-As the original Puritan settlers grew older, they found that the next generation wasn’t as fervently faithful
-Families started to move away from central parish towns into more wide-spread communities
-1730s-1750s – a period of religious revival known as The Great Awakening
Traveling revivals were held to “awaken” sleeping spiritual lives less this more this Jonathan Edwards -One of the most important Puritan ministers to come out of the Great Awakening
-Entered Yale at 13 and became a minster at 23
-Usually spoke quietly, reasonable, and logically
-Was not known for the “preaching of terror” until “Sinners in the Hands of an Angry God”
-Believed that God was all-powerful and that humans had no free will
-Was not afraid to call people out on their sins – this made him both feared and unpopular The Salem Witch Trials -Hysteria broke out in Salem Village, Massachusetts in 1692
-Numerous people were accused of witchcraft and were prosecuted by a court of law
The Puritans lived in a theocracy (rule by God)
Witchcraft was therefore both a religious sin (according to the Bible) and against the law (since the Bible essentially was the law)
-Over 150 people were arrested and imprisoned
-Twenty-nine people were convicted of the crime of witchcraft
-Nineteen people (fourteen women and five men) were hanged, along with two dogs
-One man was crushed to death under a pile of stones
-The youngest person arrested was a four-year-old girl McCarthyism -After World War II, when the Soviet Union installed communist regimes in various parts of the world, and during the Korean War, Americans became increasingly afraid that communists would infiltrate our society and topple it from the inside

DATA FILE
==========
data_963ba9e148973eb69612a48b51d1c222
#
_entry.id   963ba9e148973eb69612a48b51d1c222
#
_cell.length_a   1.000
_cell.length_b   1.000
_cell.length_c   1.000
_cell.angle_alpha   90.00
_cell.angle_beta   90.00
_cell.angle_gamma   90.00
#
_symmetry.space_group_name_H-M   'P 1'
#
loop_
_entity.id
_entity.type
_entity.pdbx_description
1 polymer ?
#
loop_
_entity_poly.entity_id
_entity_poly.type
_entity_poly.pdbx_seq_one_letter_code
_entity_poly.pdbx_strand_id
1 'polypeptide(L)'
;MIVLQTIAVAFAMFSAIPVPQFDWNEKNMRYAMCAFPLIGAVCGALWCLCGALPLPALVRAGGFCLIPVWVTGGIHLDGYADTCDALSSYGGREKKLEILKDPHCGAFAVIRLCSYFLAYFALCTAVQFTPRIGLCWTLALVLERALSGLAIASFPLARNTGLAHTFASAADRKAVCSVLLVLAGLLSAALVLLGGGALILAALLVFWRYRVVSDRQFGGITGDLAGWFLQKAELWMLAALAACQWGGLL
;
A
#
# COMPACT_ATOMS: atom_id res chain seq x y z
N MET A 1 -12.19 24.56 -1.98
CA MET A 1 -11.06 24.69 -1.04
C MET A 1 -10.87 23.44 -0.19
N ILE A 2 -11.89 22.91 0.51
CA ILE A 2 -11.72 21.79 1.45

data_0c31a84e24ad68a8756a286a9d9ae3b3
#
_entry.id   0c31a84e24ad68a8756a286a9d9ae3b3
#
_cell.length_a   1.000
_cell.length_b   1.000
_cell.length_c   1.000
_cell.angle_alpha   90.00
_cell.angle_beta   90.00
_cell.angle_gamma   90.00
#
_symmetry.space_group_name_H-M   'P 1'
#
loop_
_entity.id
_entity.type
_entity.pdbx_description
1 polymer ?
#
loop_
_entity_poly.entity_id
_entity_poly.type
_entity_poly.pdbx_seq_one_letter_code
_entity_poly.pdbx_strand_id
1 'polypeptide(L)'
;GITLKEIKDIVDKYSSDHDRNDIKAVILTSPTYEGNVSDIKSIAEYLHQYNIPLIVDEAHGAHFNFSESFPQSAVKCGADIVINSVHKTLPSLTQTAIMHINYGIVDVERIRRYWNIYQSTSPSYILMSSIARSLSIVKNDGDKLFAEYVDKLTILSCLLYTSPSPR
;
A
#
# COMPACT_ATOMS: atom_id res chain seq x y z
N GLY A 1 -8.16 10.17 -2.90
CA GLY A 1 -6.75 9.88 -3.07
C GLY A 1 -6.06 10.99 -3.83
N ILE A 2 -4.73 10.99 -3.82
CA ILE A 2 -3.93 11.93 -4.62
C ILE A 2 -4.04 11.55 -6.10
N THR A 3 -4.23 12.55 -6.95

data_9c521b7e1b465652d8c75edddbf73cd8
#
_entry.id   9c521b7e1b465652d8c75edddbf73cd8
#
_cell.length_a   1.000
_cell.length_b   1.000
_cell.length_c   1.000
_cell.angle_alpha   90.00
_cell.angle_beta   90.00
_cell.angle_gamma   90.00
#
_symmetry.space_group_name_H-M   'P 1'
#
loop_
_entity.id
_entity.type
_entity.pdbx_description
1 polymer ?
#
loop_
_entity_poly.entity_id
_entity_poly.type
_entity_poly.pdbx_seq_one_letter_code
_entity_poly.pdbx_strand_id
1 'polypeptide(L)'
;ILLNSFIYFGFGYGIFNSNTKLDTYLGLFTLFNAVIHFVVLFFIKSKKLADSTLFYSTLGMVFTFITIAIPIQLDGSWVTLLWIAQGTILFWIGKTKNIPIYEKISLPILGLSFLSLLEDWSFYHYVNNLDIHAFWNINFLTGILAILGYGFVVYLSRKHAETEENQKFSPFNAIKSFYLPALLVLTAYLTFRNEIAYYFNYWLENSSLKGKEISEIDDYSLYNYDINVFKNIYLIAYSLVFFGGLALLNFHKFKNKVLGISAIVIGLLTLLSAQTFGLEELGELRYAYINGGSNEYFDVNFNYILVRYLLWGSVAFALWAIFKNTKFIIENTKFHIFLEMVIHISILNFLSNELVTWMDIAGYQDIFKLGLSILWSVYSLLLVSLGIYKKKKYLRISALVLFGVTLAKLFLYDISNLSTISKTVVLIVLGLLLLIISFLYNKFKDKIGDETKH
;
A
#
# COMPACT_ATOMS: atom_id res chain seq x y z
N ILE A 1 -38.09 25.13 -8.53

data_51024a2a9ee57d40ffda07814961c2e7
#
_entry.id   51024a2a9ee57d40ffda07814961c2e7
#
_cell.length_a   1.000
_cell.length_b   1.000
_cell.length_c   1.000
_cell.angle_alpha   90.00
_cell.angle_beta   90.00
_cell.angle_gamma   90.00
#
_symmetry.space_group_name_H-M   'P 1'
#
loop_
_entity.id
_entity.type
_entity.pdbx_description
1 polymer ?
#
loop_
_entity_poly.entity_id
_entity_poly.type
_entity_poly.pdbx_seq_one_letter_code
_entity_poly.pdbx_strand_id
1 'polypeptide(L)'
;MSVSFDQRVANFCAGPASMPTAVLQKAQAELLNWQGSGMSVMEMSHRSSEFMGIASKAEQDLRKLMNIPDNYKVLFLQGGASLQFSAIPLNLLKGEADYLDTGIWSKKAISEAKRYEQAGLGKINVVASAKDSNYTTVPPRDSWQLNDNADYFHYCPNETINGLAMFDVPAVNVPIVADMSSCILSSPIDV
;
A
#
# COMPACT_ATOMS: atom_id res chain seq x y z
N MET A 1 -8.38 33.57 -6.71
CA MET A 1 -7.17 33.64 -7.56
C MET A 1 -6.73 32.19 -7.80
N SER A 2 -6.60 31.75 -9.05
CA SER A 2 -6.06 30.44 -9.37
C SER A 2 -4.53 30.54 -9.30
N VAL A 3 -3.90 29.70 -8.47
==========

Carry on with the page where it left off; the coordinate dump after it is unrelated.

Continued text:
There were actual cases of spies living in suburban American neighborhoods, but mostly this was all blown out of proportion -In 1950, Senator Joseph McCarthy (R-Wis.) charged that he had a list with the names of 205 Communists in the U.S. State Department
McCarthy was appointed to head the House Un-American Activities Committee to seek out and prosecute American communists
McCarthy’s committee accused people of communism and forced them to prove their innocence, abusing this power to damage political opponents and those who spoke out against McCarthy and his politics
Under his leadership, people were guilty until proven innocent
The accused were given the opportunity to prove their innocence by naming others who were involved in communist activities
This era and practice became known as McCarthyism and the Second Red Scare, and lasted from the late 1940s to the late 1950s - A playwright who was active during the McCarthy era saw similarities between what was happening in America and what had occurred during the Salem Witch Trials
- He wrote The Crucible in 1953 as a reaction to the McCarthy mentality
- Ironically, Miller himself was questioned by the HUAC in 1956, asked to name his colleagues, refused, and was convicted of contempt of court and sentenced to thirty days in prison (becoming, in essence, one of the characters from his own play!) Arthur Miller - So how accurate is The Crucible to what happened in reality?
Miller had no evidence to preserve the historical personalities of the characters, but all of the characters are real people involved in the trials
Some characters were fused from two or more people involved. For example, we see only three judges in the play, but there were actually many judges in reality
The number of girls involved was reduced and some of their ages were altered
The judicial sentences and fates of characters in the play are exactly what befell their real-life counterparts Historical Fiction Literary Terms -Theocracy – the rule of a state by God or a god
-Puritanism – extreme or excessive strictness in matters of morals and religion

-Tragedy – a serious play with an unhappy ending brought about by the characters’ moral weakness (eg. hamartia), psychological maladjustment, or social pressure